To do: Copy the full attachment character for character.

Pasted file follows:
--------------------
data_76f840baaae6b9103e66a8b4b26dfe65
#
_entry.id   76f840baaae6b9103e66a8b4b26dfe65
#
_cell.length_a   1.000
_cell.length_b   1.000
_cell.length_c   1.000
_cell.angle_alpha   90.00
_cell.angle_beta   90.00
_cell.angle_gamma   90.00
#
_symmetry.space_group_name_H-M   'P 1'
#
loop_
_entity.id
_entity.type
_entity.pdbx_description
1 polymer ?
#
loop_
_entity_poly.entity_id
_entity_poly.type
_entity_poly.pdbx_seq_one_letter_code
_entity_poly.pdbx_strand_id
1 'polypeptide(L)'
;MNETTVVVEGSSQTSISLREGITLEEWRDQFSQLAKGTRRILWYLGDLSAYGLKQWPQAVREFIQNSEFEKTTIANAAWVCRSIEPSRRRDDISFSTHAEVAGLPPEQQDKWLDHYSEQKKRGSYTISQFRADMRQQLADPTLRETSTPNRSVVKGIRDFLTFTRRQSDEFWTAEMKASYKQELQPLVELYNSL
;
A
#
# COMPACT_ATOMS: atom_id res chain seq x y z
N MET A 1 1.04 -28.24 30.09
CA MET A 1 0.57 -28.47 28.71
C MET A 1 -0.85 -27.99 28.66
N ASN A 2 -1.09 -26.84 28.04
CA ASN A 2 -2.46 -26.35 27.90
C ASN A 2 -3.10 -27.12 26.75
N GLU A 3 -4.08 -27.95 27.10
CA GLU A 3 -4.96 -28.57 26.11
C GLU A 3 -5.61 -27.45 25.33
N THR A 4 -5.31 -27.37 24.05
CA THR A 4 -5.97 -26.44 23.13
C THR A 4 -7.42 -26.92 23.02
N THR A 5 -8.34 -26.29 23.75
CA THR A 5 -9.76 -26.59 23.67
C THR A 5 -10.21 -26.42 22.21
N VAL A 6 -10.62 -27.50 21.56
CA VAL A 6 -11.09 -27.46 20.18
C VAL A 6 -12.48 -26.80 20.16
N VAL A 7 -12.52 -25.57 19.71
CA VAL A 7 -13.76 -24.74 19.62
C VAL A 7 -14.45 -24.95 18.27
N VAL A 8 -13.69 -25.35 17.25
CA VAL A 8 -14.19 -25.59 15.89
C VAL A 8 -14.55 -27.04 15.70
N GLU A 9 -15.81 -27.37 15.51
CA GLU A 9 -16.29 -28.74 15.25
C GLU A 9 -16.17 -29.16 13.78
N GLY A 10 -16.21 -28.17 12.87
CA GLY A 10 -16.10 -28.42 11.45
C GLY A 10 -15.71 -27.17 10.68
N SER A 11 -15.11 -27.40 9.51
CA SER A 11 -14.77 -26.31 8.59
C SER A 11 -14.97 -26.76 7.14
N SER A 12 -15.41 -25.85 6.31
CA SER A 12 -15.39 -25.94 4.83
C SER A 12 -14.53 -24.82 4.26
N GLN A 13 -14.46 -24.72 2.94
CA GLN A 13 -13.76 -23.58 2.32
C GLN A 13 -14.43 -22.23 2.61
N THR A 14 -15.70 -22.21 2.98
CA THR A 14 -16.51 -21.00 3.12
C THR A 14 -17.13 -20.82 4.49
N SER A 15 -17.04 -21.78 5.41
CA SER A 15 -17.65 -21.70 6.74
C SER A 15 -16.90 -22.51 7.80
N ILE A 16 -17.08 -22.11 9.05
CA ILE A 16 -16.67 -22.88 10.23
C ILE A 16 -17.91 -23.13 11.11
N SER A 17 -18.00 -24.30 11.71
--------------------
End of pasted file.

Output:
data_76f840baaae6b9103e66a8b4b26dfe65
#
_entry.id   76f840baaae6b9103e66a8b4b26dfe65
#
_cell.length_a   1.000
_cell.length_b   1.000
_cell.length_c   1.000
_cell.angle_alpha   90.00
_cell.angle_beta   90.00
_cell.angle_gamma   90.00
#
_symmetry.space_group_name_H-M   'P 1'
#
loop_
_entity.id
_entity.type
_entity.pdbx_description
1 polymer ?
#
loop_
_entity_poly.entity_id
_entity_poly.type
_entity_poly.pdbx_seq_one_letter_code
_entity_poly.pdbx_strand_id
1 'polypeptide(L)'
;MNETTVVVEGSSQTSISLREGITLEEWRDQFSQLAKGTRRILWYLGDLSAYGLKQWPQAVREFIQNSEFEKTTIANAAWVCRSIEPSRRRDDISFSTHAEVAGLPPEQQDKWLDHYSEQKKRGSYTISQFRADMRQQLADPTLRETSTPNRSVVKGIRDFLTFTRRQSDEFWTAEMKASYKQELQPLVELYNSL
;
A
#
# COMPACT_ATOMS: atom_id res chain seq x y z
N MET A 1 1.04 -28.24 30.09
CA MET A 1 0.57 -28.47 28.71
C MET A 1 -0.85 -27.99 28.66
N ASN A 2 -1.09 -26.84 28.04
CA ASN A 2 -2.46 -26.35 27.90
C ASN A 2 -3.10 -27.12 26.75
N GLU A 3 -4.08 -27.95 27.10
CA GLU A 3 -4.96 -28.57 26.11
C GLU A 3 -5.61 -27.45 25.33
N THR A 4 -5.31 -27.37 24.05
CA THR A 4 -5.97 -26.44 23.13
C THR A 4 -7.42 -26.92 23.02
N THR A 5 -8.34 -26.29 23.75
CA THR A 5 -9.76 -26.59 23.67
C THR A 5 -10.21 -26.42 22.21
N VAL A 6 -10.62 -27.50 21.56
CA VAL A 6 -11.09 -27.46 20.18
C VAL A 6 -12.48 -26.80 20.16
N VAL A 7 -12.52 -25.57 19.71
CA VAL A 7 -13.76 -24.74 19.62
C VAL A 7 -14.45 -24.95 18.27
N VAL A 8 -13.69 -25.35 17.25
CA VAL A 8 -14.19 -25.59 15.89
C VAL A 8 -14.55 -27.04 15.70
N GLU A 9 -15.81 -27.37 15.51
CA GLU A 9 -16.29 -28.74 15.25
C GLU A 9 -16.17 -29.16 13.78
N GLY A 10 -16.21 -28.17 12.87
CA GLY A 10 -16.10 -28.42 11.45
C GLY A 10 -15.71 -27.17 10.68
N SER A 11 -15.11 -27.40 9.51
CA SER A 11 -14.77 -26.31 8.59
C SER A 11 -14.97 -26.76 7.14
N SER A 12 -15.41 -25.85 6.31
CA SER A 12 -15.39 -25.94 4.83
C SER A 12 -14.53 -24.82 4.26
N GLN A 13 -14.46 -24.72 2.94
CA GLN A 13 -13.76 -23.58 2.32
C GLN A 13 -14.43 -22.23 2.61
N THR A 14 -15.70 -22.21 2.98
CA THR A 14 -16.51 -21.00 3.12
C THR A 14 -17.13 -20.82 4.49
N SER A 15 -17.04 -21.78 5.41
CA SER A 15 -17.65 -21.70 6.74
C SER A 15 -16.90 -22.51 7.80
N ILE A 16 -17.08 -22.11 9.05
CA ILE A 16 -16.67 -22.88 10.23
C ILE A 16 -17.91 -23.13 11.11
N SER A 17 -18.00 -24.30 11.71